ITL Masthead

Vol. 2, No. 4

Your Source for Teaching & Learning News and Information

Summer 2009

p h b Campus News

Teaching and Learning Centers' Accreditation Opportunities and Responsibilities

Dr. Becky Reed Rosenberg
Dr. Becky Reed Rosenberg, Director
Center for Teaching, Learning & Assessment
CSU Monterey Bay

We all face accreditation with some justified trepidation. Hopefully, we can also appreciate the opportunity to reflect on where we are, what our strengths and needs are, and how we can rethink our work to enhance it. Since our attention, as well as WASC’s, is increasingly focused on student learning, I am most interested in how we can contribute to and benefit from the campus accreditation process to directly enhance student learning.

I arrived on campus about a year before the upcoming (fall 2009) capacity visit, so I confess that some of my recommendations are based on what I wish I’d had time to do and some on what I was able to do in my first year. In either case, below are some of the lessons learned in my first year.

  • Be present for campus accreditation and program review activities: First, of course, directors of faculty development should volunteer to participate in accreditation activities. I was fortunate to be invited to serve on the campus WASC Steering Committee. This allowed me to contribute to the self-study process and to understand the central concerns of the faculty and administrators closest to the process.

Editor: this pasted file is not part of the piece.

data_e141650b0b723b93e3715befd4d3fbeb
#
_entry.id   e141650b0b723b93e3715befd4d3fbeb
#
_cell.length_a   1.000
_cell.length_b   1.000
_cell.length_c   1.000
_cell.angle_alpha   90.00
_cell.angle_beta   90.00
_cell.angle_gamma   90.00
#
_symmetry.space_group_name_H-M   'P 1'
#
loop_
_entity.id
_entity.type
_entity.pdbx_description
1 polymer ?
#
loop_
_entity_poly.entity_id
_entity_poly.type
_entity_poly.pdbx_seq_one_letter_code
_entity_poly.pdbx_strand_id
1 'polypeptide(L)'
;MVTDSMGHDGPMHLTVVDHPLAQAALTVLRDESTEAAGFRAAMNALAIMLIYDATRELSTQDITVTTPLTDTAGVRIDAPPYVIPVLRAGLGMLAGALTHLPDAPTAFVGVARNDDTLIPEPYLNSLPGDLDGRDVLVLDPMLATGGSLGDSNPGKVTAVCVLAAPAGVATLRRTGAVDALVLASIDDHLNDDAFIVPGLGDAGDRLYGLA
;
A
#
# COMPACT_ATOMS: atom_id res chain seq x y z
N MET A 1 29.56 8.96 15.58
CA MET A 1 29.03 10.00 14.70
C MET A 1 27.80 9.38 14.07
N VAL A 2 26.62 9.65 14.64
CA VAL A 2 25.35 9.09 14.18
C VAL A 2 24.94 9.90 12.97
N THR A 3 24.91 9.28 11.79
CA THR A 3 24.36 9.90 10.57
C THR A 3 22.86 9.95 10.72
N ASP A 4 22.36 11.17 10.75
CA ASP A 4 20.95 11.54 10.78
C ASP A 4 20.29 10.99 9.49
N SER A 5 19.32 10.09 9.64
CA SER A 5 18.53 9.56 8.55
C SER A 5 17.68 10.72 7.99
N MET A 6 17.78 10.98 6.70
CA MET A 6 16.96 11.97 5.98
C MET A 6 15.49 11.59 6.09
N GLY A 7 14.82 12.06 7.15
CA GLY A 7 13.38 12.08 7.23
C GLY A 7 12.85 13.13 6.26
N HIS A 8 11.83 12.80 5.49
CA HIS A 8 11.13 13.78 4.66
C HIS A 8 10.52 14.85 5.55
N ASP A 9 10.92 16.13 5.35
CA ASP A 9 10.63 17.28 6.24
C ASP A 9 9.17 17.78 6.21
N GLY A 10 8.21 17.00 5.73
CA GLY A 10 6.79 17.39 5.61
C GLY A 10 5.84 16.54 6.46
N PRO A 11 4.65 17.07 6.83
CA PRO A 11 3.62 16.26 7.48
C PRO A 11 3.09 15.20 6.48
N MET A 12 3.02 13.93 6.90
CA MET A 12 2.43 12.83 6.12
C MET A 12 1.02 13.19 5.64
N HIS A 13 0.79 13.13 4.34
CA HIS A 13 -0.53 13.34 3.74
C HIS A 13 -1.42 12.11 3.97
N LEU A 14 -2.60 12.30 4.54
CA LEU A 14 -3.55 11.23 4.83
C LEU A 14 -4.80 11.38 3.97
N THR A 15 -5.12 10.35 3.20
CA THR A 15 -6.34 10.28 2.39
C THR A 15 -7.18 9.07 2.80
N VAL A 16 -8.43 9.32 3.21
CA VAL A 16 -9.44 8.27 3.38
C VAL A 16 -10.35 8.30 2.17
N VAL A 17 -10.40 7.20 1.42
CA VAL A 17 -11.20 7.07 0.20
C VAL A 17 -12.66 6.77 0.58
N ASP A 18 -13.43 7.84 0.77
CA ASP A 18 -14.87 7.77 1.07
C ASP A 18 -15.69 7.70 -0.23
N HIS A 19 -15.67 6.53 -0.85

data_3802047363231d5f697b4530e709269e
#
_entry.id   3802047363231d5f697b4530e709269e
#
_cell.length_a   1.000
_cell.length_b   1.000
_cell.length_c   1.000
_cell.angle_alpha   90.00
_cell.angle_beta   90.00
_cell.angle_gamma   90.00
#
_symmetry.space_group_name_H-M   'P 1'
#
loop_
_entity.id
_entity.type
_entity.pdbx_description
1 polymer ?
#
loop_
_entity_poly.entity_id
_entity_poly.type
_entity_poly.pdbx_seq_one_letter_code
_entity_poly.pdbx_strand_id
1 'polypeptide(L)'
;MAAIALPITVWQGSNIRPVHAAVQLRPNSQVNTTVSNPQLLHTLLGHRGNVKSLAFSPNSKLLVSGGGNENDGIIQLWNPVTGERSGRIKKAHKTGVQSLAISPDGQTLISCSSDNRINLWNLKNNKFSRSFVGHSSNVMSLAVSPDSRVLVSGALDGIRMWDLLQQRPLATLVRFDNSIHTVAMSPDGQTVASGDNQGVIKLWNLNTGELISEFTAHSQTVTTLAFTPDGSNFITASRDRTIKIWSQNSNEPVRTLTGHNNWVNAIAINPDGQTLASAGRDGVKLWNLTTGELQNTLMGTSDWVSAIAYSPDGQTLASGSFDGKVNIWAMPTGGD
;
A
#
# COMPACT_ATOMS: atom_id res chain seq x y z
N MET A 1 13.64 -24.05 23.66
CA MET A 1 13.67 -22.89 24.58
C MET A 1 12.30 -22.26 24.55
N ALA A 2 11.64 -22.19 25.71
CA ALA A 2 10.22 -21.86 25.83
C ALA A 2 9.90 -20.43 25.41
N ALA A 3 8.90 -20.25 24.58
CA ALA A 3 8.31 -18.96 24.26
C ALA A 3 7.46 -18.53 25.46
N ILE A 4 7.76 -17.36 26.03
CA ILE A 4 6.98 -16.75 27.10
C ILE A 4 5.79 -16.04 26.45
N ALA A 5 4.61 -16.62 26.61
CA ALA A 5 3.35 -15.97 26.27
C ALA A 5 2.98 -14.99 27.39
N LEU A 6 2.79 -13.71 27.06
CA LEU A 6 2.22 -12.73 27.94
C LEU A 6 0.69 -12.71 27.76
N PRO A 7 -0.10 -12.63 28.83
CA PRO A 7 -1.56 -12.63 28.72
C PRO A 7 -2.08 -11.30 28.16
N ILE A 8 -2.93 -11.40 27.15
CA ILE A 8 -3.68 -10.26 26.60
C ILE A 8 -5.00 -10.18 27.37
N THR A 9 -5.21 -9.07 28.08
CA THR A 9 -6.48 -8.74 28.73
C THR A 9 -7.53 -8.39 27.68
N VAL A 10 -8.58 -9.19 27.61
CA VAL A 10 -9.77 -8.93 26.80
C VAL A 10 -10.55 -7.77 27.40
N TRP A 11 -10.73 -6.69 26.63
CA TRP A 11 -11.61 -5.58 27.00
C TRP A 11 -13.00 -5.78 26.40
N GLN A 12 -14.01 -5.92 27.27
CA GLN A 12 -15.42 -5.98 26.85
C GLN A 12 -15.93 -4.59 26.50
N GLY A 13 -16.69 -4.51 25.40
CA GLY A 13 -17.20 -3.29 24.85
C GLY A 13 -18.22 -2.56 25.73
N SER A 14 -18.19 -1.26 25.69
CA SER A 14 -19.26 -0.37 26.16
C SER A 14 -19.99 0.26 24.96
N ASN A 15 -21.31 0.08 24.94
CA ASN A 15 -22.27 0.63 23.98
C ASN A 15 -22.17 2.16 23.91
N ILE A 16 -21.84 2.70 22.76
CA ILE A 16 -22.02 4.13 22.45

• Connecting to the core values: In chronicling the initial accreditation experience at CSUMB (Taking Ownership of Accreditation), authors Amy Driscoll and Diane Cordero de Noriega underscore the importance of aligning self-study with institutional core values. In our case, the fundamentals are expressed in our campus vision statement and in our strategic and academic plans. Aligning our internal assessment to those areas is proving very useful in assessment and planning.

  • Focus on critical areas: While the self-study asks for breadth in our analysis, WASC also asks us to select specific areas that we will examine in depth, based on the campus’s understanding of our current situation and needs. Know and connect to those areas of focus: How does and can the work of the faculty development Center contribute?

  • Collaborate with assessment leaders: CSUMB’s faculty development Center, unlike comparable Centers on some campuses, houses work around assessment of student learning as an integral element of teaching and learning. Whether or not that’s the case on your campus, faculty development leaders need to design their work based on what faculty have to say about what students are learning and what they’re not. Some of our richest and most motivating campus conversations take place when faculty from across disciplines gather over samples of student work and identify what outcomes are being achieved or not and then use those findings to identify areas of the curriculum and pedagogical approaches that require rethinking. Those conversations are powerful in setting the faculty development agenda.

  • Collect and analyze data: Most of us collect data on what services (workshops, consultations, grants, etc.) we offer and who makes use of them. But do we know what the impact of these activities is? Systemically measuring how attending a workshop in fall 2007 directly translates to student learning outcomes a year or more later is not only challenging but impossible. However, faculty RTP dossiers document how they’ve taken their participation in workshops to guide teaching and enhance student learning, and we can work with those reflections to demonstrate our impact.